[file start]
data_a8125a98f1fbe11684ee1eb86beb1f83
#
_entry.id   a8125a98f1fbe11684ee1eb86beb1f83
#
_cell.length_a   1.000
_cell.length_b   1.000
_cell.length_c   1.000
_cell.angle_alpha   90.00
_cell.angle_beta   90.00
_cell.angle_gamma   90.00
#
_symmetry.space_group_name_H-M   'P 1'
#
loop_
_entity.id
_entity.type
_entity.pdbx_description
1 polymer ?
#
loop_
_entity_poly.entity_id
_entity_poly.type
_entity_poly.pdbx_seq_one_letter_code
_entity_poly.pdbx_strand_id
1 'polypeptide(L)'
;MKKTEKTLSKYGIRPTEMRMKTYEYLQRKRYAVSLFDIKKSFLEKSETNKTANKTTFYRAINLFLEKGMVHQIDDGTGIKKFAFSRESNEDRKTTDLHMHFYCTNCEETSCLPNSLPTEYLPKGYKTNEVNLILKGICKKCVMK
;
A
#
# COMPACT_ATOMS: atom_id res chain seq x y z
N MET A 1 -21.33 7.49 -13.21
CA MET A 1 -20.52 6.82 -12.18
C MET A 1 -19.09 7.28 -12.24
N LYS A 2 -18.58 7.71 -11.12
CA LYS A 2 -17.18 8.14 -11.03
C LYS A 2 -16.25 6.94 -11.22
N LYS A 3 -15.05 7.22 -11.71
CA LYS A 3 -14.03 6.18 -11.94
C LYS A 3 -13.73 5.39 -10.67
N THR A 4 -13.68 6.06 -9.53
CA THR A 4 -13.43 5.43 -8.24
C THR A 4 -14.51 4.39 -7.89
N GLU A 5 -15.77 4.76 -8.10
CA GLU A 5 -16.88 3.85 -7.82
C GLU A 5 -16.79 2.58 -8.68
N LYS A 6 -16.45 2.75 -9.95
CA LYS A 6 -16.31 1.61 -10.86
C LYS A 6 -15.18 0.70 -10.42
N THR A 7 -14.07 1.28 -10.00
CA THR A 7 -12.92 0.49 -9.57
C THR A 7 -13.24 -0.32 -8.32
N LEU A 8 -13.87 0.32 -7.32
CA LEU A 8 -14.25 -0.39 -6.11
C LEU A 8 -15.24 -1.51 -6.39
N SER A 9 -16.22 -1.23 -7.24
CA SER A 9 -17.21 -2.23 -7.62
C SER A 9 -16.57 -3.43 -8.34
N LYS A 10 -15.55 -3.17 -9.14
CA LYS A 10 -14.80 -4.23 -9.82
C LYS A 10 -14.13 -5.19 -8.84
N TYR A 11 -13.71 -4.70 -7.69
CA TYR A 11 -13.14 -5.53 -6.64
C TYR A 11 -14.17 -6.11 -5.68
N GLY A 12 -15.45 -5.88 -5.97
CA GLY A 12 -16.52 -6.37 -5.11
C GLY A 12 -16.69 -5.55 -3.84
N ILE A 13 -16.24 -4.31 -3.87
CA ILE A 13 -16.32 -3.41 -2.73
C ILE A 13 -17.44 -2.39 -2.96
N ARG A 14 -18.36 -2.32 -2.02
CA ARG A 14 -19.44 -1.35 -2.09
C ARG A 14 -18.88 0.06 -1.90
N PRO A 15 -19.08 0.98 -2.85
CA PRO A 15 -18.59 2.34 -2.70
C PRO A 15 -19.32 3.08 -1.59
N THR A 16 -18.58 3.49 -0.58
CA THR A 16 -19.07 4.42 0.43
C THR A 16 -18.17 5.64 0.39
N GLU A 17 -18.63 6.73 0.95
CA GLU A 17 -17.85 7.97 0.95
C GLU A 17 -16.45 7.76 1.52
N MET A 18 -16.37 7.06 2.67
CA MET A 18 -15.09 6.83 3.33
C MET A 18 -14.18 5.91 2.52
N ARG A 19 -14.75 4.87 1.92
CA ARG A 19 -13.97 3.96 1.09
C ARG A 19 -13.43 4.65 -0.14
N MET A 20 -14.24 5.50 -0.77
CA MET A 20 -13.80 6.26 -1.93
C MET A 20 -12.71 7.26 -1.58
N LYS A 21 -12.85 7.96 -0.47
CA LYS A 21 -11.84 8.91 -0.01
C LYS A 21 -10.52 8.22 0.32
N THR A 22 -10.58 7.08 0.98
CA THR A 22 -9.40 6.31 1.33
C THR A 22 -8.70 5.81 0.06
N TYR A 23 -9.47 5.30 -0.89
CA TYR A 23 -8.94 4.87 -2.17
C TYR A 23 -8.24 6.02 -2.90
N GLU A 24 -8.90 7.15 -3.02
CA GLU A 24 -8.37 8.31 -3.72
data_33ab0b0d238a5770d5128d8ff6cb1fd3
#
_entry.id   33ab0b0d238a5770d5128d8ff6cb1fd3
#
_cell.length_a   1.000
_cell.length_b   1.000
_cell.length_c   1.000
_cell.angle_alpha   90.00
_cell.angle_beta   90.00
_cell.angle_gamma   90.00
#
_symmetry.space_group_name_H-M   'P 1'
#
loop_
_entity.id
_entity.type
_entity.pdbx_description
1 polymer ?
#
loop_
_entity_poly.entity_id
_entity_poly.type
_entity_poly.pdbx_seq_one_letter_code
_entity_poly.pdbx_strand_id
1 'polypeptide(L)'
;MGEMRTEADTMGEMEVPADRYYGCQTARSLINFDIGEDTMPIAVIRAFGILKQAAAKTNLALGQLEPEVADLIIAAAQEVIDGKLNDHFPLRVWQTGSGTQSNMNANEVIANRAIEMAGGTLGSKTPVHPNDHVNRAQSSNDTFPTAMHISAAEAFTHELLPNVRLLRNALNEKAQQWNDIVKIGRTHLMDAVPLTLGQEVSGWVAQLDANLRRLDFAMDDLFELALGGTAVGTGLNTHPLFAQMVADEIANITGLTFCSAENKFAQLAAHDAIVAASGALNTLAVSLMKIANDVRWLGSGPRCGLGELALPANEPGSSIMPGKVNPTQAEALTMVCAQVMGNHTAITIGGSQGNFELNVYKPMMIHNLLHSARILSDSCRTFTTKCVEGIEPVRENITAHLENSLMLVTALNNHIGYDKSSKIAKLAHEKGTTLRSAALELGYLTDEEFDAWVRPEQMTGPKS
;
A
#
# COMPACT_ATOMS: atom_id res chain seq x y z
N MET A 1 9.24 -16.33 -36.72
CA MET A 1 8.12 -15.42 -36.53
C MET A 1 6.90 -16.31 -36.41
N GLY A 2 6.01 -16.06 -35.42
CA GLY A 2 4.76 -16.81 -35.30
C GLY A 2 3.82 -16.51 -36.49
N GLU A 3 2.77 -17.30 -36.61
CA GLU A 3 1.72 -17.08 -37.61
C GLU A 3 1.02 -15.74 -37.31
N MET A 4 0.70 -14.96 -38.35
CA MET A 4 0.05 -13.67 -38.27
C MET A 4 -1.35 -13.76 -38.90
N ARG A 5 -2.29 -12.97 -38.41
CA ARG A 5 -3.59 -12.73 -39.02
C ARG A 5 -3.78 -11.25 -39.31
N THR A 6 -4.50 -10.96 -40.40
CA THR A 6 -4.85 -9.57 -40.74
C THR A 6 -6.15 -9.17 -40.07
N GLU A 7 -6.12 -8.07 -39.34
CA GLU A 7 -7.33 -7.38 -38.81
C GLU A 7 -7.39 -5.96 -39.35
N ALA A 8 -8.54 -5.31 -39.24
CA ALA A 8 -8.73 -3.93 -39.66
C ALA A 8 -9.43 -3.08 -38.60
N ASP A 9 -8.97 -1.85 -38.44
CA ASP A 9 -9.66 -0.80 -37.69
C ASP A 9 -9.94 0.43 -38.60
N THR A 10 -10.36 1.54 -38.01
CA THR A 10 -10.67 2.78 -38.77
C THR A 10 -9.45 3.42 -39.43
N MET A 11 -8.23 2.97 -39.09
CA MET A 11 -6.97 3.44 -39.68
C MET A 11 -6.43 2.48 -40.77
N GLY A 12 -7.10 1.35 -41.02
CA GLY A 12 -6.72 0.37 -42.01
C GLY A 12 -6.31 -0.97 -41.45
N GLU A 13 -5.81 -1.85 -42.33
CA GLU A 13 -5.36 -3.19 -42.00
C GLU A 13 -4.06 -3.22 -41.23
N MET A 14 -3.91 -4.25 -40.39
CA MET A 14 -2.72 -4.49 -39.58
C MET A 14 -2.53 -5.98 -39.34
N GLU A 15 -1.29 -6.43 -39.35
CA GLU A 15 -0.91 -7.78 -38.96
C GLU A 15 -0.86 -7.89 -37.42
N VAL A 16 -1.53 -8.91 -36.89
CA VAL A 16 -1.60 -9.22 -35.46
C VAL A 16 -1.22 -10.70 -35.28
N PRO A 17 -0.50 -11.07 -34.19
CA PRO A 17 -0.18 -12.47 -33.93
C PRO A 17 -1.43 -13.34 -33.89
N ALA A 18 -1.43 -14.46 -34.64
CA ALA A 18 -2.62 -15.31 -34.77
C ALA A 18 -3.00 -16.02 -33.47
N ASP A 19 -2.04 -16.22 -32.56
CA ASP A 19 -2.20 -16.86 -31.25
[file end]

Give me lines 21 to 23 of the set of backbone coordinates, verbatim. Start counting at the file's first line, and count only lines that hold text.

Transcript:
_entity_poly.entity_id
_entity_poly.type
_entity_poly.pdbx_seq_one_letter_code